Residential real estate prices climbed at a slower pace in the year through January than a month earlier, indicating momentum in the housing market may be cooling.
The S&P/Case-Shiller index of property values in 20 cities increased 13.2% from January 2013 after rising 13.4% in the 12 months through December, the group said March 25 in New York. The median projection of 30 economists surveyed by Bloomberg News called for a 13.3% advance. Compared with the prior month, prices rose 0.8%.
Price appreciation on a year-over-year basis has eased in recent months as higher mortgage rates and unusually severe winter weather slowed demand for properties. Smaller increases in asking prices will help improve affordability, providing support for the residential real estate market, which has been a source of strength for the economy.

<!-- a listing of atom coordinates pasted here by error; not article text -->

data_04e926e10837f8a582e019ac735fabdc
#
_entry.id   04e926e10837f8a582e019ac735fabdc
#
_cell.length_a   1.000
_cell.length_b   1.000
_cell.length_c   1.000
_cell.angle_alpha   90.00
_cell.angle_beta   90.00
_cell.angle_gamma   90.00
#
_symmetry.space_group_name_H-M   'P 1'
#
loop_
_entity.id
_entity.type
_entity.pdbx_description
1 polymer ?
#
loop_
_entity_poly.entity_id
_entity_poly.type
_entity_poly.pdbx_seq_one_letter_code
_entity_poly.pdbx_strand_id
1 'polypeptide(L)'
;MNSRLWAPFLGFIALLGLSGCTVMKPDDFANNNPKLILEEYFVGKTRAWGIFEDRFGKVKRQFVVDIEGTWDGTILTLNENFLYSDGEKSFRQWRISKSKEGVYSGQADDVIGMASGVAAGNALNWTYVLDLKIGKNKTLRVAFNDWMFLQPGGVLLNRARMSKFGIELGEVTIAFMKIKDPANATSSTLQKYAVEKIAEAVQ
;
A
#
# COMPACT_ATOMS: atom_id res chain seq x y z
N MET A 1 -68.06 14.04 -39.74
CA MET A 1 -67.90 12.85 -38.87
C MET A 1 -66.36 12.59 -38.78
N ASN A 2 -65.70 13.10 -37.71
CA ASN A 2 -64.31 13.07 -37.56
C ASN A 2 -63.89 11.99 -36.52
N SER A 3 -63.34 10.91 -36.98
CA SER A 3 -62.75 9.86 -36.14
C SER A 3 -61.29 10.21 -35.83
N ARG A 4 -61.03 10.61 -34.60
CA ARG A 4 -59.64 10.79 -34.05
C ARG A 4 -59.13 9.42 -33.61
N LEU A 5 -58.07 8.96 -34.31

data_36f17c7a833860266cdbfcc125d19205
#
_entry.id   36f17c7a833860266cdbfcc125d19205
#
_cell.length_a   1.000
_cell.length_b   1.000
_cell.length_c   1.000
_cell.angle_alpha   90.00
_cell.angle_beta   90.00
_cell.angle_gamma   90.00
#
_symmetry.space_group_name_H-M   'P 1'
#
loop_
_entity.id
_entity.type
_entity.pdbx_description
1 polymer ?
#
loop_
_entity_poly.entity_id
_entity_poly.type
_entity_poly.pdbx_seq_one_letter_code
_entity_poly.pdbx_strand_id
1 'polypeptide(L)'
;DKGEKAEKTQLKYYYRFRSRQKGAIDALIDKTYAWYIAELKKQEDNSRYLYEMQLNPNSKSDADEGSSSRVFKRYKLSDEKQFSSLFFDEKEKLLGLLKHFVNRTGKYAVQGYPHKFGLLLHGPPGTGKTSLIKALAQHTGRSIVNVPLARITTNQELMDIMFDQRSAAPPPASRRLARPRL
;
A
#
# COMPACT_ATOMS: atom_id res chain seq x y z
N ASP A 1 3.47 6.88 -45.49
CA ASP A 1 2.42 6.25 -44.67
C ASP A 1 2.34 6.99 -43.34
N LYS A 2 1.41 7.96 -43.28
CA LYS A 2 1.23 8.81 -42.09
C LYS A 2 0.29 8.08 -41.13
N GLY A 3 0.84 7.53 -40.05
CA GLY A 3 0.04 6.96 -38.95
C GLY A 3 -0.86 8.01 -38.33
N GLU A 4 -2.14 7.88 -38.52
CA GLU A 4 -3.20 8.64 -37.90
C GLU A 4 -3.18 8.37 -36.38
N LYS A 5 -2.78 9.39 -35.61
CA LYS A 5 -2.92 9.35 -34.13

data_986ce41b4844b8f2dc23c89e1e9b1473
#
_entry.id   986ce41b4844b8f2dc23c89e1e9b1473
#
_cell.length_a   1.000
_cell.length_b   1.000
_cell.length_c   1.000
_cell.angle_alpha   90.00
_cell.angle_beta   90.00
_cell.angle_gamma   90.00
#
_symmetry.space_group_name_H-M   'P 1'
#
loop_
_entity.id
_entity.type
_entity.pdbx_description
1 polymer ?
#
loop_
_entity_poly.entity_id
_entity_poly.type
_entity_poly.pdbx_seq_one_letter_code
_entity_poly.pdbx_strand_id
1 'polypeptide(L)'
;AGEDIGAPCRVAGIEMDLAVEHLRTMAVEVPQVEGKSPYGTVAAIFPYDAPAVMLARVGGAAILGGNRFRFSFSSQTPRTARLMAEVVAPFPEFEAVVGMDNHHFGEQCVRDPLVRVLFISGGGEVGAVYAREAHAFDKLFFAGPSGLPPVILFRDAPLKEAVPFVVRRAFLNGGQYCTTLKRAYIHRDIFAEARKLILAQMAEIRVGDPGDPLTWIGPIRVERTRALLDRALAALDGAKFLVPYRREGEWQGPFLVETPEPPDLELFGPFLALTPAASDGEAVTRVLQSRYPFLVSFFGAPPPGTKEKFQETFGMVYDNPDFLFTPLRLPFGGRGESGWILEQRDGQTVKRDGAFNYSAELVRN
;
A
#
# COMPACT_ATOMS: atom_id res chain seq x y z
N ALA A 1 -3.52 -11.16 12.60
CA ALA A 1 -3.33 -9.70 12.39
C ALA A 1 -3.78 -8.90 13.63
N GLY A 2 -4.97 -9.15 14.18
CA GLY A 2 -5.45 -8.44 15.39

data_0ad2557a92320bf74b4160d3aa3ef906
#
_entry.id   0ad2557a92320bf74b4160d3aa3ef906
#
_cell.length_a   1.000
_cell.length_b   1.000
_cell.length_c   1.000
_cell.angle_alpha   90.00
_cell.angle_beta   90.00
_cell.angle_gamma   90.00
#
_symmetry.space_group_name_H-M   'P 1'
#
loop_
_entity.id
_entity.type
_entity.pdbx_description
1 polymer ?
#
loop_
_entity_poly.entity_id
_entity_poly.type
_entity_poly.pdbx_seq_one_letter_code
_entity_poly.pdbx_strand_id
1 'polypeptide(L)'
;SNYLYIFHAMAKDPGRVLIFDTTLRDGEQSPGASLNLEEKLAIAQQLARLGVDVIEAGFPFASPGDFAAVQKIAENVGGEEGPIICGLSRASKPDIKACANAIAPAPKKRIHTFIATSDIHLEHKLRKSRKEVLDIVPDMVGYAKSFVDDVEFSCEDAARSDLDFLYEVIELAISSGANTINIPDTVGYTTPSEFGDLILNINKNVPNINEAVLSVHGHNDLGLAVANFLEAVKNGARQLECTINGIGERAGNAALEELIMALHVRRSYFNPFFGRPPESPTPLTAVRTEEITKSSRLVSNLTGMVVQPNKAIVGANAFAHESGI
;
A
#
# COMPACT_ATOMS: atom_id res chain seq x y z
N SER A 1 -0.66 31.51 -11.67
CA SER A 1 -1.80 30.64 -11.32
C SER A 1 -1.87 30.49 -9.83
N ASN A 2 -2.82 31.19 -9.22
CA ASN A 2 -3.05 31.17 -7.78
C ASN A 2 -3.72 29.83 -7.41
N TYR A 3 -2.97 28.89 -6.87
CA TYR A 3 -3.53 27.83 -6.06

“It’s a double-edged sword — higher prices have helped push a lot of people with mortgages above water on those mortgages,” Scott Brown, chief economist at Raymond James & Associates Inc., said before the report. “But at the same time, it’s helped reduce affordability, so that’s a bit of a concern.”
Estimates in the Bloomberg survey ranged from year-over-year gains of 11.2% to 13.8%. The Case-Shiller index is based on a three-month average, which means the January figure also was influenced by transactions in December and November.